In a predominant focus on purpose, however, we often miss the meaning of life — which is where the experience of gratification, or happiness, lies.

Br. David Steindl-Rast, the Benedictine monk best known for his work on gratitude, has suggested that living a good life is a matter of learning how to strike a creative balance between meaning and purpose — which raises an important distinction between words that are often used interchangeably.

Br. David Steindl-Rast tree

Br. David Steindl-Rast relaxing among trees.

Meaning, he says, can have no purpose. Consider, for example, the “purpose” of dance. Music. A bird. Leaving aside points about the role of birds in nature, one can experience art, people, nature as meaningful in a way that is wholly different and independent from whatever purpose they might serve.

Yet “purpose” is what we are most often caught up with. The purpose of our work. The purpose of encouraging our children to do well in school. The purpose of social activism. The purpose of having a clean house. Whatever goal we set for ourselves, it is the purpose that gets most of our attention.

In a predominant focus on purpose, however, we often miss the meaning of life — which is where the experience of gratification, or happiness, lies. Or, to put this another way, sometimes we just need to relax our pursuit of a purpose-driven life in order to enjoy the point of it all.

I discovered this once, about 15 years ago, when I traveled from New York City to vacation for the first time in northern California. For the low-key portion of the trip, my partner and I stayed in a beautiful inn, called The Old Milano, in a small coastal town about three hours north of San Francisco called Gualala. Over three days, it seemed we had nothing but time: time to lie on the cove-shaped beach, to enjoy delicious meals, to sleep late. But what made the biggest impression was the time I spent sitting in an adirondack chair, looking out at the Pacific Ocean, reading, writing, and watching the waves crash against an enormous boulder.

Living in New York City, I, like so many people, had typically spent my days racing from one seemingly all-important activity to another. And collectively, somehow, it seemed that put us New Yorkers at the center of the universe. But being in this quiet, spectacularly beautiful place, I could see how small we humans were in comparison. I could recognize the truth that we really all are just passing through — through a place and time and mystery much bigger than us all.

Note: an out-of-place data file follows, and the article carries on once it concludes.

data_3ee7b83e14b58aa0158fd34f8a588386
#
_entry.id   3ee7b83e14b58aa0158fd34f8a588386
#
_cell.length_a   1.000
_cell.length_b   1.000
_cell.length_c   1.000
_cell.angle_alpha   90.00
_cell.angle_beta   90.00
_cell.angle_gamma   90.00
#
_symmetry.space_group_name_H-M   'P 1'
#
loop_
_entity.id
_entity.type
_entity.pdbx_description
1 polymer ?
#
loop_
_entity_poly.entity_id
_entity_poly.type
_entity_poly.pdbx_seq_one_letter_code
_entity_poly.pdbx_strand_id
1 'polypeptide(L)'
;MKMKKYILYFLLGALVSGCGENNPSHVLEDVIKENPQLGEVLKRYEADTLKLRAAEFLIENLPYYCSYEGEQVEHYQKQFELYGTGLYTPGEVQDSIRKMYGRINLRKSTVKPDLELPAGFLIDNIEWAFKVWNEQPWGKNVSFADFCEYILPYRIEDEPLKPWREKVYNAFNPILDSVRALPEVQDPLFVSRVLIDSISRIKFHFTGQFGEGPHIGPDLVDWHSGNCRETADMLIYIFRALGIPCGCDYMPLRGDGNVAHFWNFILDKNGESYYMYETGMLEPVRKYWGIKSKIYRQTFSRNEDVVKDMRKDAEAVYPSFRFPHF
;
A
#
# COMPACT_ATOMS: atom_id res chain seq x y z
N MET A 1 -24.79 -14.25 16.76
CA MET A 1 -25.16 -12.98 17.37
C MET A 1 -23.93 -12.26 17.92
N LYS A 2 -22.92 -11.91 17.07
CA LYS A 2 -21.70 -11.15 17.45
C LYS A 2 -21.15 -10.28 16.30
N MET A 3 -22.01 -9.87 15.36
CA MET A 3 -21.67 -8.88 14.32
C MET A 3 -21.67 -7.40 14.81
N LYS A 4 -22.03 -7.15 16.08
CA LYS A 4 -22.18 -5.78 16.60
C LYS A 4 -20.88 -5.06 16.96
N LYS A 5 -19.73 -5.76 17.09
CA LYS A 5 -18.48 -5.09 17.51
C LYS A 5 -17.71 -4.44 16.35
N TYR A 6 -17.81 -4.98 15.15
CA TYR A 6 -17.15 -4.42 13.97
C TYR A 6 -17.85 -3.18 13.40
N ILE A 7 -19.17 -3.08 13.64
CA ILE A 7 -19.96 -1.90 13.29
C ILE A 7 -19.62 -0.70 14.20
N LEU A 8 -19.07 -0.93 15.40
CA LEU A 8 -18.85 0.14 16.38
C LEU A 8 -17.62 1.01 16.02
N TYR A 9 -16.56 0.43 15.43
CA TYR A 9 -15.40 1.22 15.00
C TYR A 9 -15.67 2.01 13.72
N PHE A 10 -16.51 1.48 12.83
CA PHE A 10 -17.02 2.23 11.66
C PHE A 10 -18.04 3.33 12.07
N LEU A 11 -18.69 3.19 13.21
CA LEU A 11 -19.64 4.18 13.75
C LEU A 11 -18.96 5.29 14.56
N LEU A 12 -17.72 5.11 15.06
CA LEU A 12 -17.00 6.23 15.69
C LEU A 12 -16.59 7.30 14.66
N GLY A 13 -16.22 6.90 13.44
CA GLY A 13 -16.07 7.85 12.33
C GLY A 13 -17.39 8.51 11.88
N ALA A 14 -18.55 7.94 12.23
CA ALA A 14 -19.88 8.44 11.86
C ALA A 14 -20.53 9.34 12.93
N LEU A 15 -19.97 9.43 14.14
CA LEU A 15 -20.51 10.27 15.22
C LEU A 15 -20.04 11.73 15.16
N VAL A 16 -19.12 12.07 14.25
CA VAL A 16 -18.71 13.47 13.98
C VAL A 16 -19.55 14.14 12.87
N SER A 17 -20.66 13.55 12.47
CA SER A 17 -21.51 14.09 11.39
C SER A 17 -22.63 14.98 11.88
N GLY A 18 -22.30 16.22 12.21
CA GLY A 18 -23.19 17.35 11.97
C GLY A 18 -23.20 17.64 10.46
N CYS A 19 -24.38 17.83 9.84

That truth, of course, was and is there all along. But it took being still — being without purpose — to experience it: the wonder of life. This, I think, is what Br. David means by the importance of striking a balance between meaning and purpose.

When we focus only on our purpose, even if it is a laudatory one, we can miss the meaning. But when we pause in the pursuit of our purpose, the meaning is right there. Clear, present, instantaneous.

For me: Children provide the meaning. Love provides the meaning. Giving provides the meaning. Nature provides the meaning. Meditation provides the meaning. Buddhist and other spiritual teachings provide the meaning. A hike with a friend provides the meaning.

But balance, as Br. David says, is key. If I’d spent the rest of my days sitting on that adirondack chair, I would not be doing my part for this life I’ve been given. Purpose and meaning go hand-in-hand in the well liven life. So it is important to be still, and it is equally important to stand up for the things one believes in, whether that is working to address climate change, help the sick, or defend an innocent man in court.

Yet we must never delude ourselves into thinking our purpose is more important than life itself. And we would help ourselves to keep in mind what the ancients also knew: The good life is a life lived in balance. Who knows, it might even be the very thing today’s distinctly modern challenges are inviting us to learn, once again.

What do you think?

Lisa Bennett

Lisa Bennett

About the author

Lisa Bennett has co-authored a book with emotional and social intelligence expert Daniel Goleman; contributed to The Compassionate Instinct and other booksand is currently writing about the steadying power of love in these unsteady times. A former Harvard University fellow and Ashoka Changemakers thought leader, she is also a writing coach, ghostwriter, and communications strategist. Learn more at